As I write this review and look at the film's poster for the first time I'm very curious as to why they'd call it a comedy. I laughed a few times, sure. Though I mostly took this film very seriously. Possibly it's because of how taboo sex was in my household growing up and watching a film almost entirely about sex feels somewhat weighty. Probably though, it's because this intelligent film can't be labeled to one specific genre (unless sex were a genre). It manages to be erotic and thought-provoking with it's unique exploration of sex without needing to be overly physical. Gram (James Spader) tells Anne that he's impotent. Anne is the wife of Gram's old friend John. Anne doesn't have much of a sex life since John is secretly sleeping with her sister Cynthia. Anne tells her therapist that sex isn't of much interest to her. So in this moment with Anne and Gram, we sense a fantasy seeding itself in Anne's mind, where she can help Gram. She wants to fix him. Its in this sexual battleground that our film exists. I personally found the entire experience to be as entertaining as it is provocative. I became transfixed in it's edginess anxiously awaiting each next scene to the point where I forgot I was watching a movie. The actors and unassuming camera-work blending into some distant memory I once had. It's exactly the type of film I can't wait to revisit.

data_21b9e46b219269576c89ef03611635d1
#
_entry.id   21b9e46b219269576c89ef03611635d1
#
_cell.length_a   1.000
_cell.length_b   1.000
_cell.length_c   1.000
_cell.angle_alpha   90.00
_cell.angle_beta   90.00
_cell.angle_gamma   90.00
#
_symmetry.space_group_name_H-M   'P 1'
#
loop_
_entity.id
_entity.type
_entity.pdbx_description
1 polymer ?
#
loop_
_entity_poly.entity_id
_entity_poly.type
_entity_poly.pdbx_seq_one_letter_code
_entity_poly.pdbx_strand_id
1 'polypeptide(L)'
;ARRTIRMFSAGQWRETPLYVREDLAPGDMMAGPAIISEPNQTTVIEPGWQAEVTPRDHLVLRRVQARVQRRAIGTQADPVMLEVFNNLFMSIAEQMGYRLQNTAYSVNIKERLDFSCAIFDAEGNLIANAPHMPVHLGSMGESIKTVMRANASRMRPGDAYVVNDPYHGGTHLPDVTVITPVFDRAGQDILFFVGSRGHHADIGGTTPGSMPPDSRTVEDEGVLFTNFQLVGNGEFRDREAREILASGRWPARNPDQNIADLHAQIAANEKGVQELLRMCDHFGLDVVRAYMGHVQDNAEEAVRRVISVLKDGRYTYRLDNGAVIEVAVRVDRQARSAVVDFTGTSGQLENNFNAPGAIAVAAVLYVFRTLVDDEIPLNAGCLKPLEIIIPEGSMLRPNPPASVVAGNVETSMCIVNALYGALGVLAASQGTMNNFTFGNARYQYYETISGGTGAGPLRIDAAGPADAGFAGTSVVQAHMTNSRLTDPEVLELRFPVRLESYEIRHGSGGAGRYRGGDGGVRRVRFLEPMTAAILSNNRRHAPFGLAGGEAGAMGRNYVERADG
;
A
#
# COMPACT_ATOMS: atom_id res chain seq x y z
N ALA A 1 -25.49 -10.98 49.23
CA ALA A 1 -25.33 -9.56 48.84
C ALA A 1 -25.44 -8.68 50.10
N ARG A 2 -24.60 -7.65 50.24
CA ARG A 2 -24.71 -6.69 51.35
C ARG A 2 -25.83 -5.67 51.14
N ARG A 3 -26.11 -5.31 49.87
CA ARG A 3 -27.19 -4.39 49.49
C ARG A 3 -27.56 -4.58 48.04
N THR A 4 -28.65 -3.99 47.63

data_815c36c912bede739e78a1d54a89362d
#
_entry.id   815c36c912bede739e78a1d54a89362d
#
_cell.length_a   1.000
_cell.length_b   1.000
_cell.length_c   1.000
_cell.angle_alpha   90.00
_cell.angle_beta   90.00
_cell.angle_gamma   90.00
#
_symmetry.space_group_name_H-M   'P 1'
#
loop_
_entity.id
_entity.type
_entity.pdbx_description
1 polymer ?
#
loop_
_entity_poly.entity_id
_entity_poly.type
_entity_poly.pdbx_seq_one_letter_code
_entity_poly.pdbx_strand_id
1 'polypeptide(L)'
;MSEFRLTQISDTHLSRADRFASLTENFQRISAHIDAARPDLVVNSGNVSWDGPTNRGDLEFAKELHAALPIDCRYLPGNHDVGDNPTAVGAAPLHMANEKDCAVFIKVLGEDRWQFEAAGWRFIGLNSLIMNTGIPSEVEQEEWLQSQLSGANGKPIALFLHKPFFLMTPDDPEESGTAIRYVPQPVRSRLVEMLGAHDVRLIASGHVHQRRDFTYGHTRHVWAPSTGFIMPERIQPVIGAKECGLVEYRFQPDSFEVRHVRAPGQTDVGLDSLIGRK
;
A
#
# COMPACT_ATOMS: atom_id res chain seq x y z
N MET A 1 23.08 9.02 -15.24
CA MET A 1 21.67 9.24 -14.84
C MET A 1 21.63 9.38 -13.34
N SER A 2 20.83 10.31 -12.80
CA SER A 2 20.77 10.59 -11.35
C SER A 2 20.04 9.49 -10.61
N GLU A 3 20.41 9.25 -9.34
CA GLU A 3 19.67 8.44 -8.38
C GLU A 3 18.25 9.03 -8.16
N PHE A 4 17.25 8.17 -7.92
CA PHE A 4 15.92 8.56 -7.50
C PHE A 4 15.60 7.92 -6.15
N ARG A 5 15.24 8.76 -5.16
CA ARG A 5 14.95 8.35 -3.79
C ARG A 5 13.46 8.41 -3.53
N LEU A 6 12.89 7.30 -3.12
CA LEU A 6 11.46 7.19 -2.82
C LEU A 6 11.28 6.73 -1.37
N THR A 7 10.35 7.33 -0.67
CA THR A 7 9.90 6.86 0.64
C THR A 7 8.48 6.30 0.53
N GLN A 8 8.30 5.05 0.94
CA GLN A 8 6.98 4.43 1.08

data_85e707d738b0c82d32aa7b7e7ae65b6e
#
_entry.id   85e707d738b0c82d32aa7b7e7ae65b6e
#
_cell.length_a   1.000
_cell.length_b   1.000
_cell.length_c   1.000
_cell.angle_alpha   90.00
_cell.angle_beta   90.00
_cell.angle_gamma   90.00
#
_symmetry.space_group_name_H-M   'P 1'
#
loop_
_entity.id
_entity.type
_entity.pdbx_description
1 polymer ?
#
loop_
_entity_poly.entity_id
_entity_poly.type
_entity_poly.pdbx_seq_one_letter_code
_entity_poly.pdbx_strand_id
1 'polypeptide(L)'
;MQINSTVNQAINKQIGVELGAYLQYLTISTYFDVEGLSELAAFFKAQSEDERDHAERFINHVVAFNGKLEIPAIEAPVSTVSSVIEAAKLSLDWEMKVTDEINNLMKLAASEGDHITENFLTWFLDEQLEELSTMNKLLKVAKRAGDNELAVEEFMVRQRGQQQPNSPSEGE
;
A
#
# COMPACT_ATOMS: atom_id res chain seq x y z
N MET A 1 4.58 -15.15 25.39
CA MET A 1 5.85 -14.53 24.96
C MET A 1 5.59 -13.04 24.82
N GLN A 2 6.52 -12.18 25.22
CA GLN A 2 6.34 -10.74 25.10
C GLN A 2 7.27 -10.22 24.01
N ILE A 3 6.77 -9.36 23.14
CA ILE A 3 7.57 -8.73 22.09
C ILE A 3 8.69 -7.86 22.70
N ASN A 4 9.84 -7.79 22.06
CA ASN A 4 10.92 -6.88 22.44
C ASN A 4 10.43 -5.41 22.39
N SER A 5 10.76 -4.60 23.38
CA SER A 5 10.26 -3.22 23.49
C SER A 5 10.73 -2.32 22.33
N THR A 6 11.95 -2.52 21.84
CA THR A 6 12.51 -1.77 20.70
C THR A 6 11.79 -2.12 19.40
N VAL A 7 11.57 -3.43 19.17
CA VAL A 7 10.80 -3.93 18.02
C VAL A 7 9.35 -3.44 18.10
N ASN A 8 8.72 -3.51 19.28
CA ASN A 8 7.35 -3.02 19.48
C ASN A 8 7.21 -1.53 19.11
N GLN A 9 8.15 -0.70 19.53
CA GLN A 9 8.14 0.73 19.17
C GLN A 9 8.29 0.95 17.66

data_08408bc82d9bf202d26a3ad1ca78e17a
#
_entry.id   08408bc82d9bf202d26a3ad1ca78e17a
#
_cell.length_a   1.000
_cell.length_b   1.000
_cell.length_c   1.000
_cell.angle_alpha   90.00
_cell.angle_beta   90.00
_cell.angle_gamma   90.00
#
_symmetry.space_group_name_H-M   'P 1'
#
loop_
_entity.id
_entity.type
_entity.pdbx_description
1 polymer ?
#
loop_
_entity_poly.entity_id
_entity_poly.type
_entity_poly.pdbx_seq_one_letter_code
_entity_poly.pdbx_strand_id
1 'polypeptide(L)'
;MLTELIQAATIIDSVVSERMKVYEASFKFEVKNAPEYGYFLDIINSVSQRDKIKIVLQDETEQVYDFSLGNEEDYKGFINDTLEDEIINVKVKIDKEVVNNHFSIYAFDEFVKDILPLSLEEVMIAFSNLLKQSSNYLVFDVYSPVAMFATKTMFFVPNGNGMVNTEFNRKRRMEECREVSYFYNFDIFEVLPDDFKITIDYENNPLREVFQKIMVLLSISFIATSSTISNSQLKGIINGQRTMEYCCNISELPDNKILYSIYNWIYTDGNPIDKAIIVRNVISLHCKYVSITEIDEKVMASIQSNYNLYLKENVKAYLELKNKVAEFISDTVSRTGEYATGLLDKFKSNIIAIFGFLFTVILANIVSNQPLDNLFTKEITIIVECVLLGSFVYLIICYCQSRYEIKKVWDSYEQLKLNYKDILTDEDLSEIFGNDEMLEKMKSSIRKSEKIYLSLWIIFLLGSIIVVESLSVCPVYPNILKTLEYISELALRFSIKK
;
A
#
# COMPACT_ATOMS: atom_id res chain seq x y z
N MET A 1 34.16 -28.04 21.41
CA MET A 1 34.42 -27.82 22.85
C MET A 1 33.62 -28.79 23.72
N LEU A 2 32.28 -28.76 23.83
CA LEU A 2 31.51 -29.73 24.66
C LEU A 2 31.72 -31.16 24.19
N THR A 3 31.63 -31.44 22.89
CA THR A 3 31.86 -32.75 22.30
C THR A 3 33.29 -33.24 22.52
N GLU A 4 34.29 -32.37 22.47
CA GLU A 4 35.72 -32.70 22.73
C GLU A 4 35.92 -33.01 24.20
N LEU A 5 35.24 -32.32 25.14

"I'm the ghost with the most, babe."
I have to start this by saying that Michael Keaton as Betelgeuse is spectacularly fun to watch. He's insanely hilarious to a point where his ramblings are now considered modern poetry. I'm very late to this spooky party and I can't help but wonder what a young version of me would think of this film. I'd probably love it even more. What I am fascinated by most is writer Michael McDowell's satirical vision of the afterlife. Where people who committed suicide are social workers and giant worms plague those trying to escape their resting place. Burtons vision is incredibly unique taking advantage of the best make-up and effects available at this time. While succeeding in creating a visual feast, the storyline and characters often lack in place of a gimmicky second act. Personally, having Betelgeuse so involved with the ending kept me entertained. I think I may have enjoyed McDowell's original much darker script much more, which focuses on a malicious Betelgeuse hellbent on murder.